How to Create a Natural Fence With Trees and Shrubs
Growing a green wall is not a difficult project for that home landscaper. The first and most important consideration is function; generally home owners are looking for privacy without constructing a solid fence. The variance is to camouflage an existing wall. In either case evergreen bushes or trees are the only method to go if you' re looking for year round visual break. The most effective planting are layered with over story trees and understory shrubs. If you have the room for trees and there are no overhead power lines to consider, you can plant a row of trees, in a verity of configurations.
How to plant a green fence: Variations in planting trees are limitless, depending on the species of your choice, you can plant them close together so that as they mature, they become a strong and strong barrier. Plant your trees one leaning right one leaving left and bind the trees where they touch each other to create a pattern in your living fence; This is often done with fruit trees. Espalier is another variation on the living fence. Fruit trees are trained into a flat plane creating a green fence.
Shrubs help create the privacy you want in short order, fast growing species commonly used using phytonia, red colored leaves grow intoense hedges when pruned. Oleander is a hardy flowering species that does well in difficult locations. Pampas grass makes ornamental barrier with tall feathery plumes.
How to select your Tree Species: One good way to find the best kind of trees to use for your project is to look for that are doing well in your area, look for immature and mature examples. Visualize the trees in your location. Do you have power lines? Will the trees need to be topped for any reason? It' s probably best to chose trees that will not need future maintenance such as topping for any reason other than to try your hand at pollarding.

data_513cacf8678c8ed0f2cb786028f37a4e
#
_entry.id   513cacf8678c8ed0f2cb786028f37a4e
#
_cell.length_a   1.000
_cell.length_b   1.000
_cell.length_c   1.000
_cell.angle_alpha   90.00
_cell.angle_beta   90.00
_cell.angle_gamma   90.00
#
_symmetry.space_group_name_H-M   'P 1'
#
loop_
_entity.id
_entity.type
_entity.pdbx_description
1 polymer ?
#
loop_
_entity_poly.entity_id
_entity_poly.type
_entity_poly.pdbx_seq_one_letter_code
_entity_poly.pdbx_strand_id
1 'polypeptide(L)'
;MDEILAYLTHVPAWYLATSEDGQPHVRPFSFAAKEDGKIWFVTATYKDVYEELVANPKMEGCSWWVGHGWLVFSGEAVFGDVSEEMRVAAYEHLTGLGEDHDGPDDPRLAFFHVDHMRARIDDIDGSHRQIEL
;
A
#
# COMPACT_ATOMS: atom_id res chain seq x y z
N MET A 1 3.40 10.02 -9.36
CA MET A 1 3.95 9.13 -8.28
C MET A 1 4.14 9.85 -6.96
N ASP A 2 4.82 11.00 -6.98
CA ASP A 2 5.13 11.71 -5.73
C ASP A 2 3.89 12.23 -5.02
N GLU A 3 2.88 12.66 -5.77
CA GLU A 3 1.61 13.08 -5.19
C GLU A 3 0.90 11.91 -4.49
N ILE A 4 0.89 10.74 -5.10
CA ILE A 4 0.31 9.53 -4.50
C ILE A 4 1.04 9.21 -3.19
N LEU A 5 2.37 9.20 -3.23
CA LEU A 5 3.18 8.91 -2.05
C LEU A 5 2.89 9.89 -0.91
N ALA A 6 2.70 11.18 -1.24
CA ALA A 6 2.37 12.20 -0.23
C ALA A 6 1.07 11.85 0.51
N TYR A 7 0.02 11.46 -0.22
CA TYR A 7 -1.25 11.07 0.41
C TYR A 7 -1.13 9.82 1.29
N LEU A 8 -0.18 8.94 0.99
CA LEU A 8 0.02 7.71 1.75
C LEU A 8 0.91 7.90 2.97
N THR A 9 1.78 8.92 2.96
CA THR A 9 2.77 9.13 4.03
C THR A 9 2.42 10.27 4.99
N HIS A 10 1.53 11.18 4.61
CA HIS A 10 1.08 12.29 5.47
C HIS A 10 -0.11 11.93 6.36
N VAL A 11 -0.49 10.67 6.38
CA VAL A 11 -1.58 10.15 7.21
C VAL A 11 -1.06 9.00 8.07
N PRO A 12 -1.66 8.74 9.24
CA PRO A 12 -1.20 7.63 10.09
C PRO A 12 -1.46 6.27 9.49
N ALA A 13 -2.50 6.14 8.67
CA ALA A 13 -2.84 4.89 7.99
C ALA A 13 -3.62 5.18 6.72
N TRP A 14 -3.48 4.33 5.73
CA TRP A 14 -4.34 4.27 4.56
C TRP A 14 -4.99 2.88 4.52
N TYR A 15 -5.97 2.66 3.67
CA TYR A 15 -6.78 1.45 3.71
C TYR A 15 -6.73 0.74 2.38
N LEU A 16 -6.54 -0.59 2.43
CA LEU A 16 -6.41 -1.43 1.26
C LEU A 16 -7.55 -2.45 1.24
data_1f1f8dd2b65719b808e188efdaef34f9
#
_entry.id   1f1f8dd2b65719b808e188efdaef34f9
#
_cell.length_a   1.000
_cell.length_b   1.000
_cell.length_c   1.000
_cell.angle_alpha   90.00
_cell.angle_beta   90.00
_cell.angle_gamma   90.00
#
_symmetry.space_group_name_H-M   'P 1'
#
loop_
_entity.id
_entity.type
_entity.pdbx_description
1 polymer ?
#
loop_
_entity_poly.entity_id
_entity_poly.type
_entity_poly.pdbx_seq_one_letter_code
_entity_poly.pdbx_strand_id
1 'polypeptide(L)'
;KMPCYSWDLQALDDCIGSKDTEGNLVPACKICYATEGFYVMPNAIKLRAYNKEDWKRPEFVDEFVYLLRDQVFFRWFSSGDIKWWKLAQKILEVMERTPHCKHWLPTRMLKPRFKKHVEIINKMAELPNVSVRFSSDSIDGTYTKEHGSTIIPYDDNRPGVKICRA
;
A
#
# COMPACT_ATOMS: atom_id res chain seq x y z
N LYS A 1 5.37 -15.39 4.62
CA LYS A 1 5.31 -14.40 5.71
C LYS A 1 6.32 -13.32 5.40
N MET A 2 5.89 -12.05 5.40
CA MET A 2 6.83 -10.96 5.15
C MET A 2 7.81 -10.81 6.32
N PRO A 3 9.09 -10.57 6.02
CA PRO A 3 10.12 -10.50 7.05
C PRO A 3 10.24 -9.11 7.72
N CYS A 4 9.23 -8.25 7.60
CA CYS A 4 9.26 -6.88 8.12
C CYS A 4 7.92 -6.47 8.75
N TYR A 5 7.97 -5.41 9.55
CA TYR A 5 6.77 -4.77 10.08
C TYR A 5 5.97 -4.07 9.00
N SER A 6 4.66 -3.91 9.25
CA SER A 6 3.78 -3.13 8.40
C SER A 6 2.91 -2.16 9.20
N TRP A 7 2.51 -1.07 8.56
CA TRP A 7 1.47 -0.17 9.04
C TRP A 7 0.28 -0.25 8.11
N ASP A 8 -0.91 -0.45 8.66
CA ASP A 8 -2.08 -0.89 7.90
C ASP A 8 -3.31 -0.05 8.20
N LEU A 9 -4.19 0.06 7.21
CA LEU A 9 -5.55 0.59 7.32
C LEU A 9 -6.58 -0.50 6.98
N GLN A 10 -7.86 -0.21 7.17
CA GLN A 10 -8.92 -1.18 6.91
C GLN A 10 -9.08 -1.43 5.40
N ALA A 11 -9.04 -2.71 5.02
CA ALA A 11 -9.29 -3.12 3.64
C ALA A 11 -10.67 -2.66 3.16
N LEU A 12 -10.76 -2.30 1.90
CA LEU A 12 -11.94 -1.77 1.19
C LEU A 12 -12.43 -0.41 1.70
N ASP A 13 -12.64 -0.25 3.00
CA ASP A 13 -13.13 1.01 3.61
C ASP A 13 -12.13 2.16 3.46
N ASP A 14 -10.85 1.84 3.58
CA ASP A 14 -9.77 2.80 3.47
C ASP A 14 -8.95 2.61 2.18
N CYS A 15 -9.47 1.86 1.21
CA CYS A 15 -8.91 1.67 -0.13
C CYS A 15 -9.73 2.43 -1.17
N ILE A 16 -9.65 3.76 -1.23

How to turn your green fence into a work of art: Working with the trunks of living trees is an old art form called arborsculpture. You can plant your trees in such a way so you can start bending and grafting them into shapes of you own choosing. A living chair? How about a ladder grown with 2 trees with the rungs grown from grafted branches. The grafting is as simple shaving a little bark off where you want the trees to grow together and tying them with stretch tie. As these trees grow they cast the new shape and grow together where grafted. Imagine incorporating other items into your growing trees like stained glass, plumbing for fountains, or pottery. An item inserted into growing trees becomes something called an inclusion.